If you get injured in a dog attack in Texas, there are many legal hoops you must jump through to obtain financial compensation for your injuries. The breed of the dog, however, is not something that the Texas courts take into consideration when determining financial responsibility (liability) for a dog bite injury. Every dog bite case is treated the same, regardless of the breed of the dog involved. The breed may play a role in proving negligence, however, as well as the amount of financial compensation awarded to the victim.
In general, Texas’ dog bite law does not involve the specific breed of the dog. Texas uses a one-bite rule, also known as a negligence rule, to determine liability for a dog bite injury, regardless of the breed. A one-bite rule means that an injured victim must prove the pet owner knew or reasonably should have known that the dog was violent, yet did nothing to stop an attack. In other words, that the dog had bitten someone previously or showed other signs of aggression, but that the pet owner did not properly control the dog.
Dog breed might be relevant, however, to establish that the pet owner was negligent in failing to prevent the attack. If a pet owner was violating a state or municipal law against owning a specific breed of dog, for example, this could be evidence of the pet owner’s negligence. Simply by owning an illegal breed, the pet owner could be accepting liability for any related incidents or injuries. However, Texas has a statewide law that does not permit counties or municipalities to create restrictions against specific breeds (Texas Health and Safety Code Section 822.047).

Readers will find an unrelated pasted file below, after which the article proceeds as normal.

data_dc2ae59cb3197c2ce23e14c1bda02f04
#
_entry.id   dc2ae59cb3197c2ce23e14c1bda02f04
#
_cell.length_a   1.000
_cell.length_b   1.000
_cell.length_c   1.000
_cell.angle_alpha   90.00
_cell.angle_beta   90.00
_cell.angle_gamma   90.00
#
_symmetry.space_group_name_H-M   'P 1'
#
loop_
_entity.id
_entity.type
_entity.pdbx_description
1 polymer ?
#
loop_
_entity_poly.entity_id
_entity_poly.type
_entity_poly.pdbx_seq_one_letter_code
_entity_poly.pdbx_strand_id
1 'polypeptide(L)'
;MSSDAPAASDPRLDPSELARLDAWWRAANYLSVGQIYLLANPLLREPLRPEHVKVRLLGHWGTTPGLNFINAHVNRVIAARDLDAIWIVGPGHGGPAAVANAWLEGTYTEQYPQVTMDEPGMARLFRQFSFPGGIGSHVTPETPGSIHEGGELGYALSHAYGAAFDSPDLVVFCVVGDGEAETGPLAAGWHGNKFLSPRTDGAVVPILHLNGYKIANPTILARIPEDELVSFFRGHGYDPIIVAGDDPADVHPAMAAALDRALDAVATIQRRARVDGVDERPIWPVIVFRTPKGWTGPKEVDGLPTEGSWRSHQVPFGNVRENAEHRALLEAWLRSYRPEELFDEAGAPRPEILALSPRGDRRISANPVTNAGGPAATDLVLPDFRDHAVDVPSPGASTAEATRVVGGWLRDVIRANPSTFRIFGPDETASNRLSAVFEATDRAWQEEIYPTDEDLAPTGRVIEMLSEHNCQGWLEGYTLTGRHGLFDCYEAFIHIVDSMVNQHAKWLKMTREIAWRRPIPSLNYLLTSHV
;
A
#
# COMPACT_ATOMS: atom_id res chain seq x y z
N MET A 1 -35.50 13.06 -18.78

Dog breed might also matter in terms of whether the pet owner was breaking a leasing agreement by keeping the pet in a rented home or apartment. If so, this could be used as proof of the pet owner’s negligence. If the landlord knew that a tenant was violating a leasing agreement with a specific breed of dog, yet did nothing to remove the threat, the landlord could also bear liability for a related dog bite injury.
If a dog is assigned the classification of being dangerous in Texas, the owner of the dog will have additional responsibilities in terms of preventing an attack. A “dangerous dog,” according to Section 822.041 of the law, is one involved in an unprovoked attack that injures a human (or puts the person in reasonable fear of being injured) while the dog is in a place other than its enclosure.
In Texas, anyone who owns a dangerous dog must register the dog with the Animal Control Center, keep the dog on a leash or enclosure at all times, obtain special liability insurance coverage for the dog, and comply with other municipal laws regarding dangerous dogs. If the owner of a dangerous dog falls short of these responsibilities, this could be proof of negligence.
Finally, the breed of the dog may affect the outcome of a dog bite case in the sense that certain breeds can cause more severe physical injuries when they attack. According to dog bite injury statistics, most fatal injuries are caused by pit bulls, American bulldogs, German Shepherds and mastiffs.
Although smaller dogs may bite more frequently, the related injuries are generally not as severe as when larger dogs attack. The gravity of the victim’s dog bite injuries can affect how much the case is worth, as worse injuries create more expensive medical bills and greater pain and suffering. If you or a loved one was recently injured in a dog attack in Texas, contact an attorney for legal assistance with your specific case.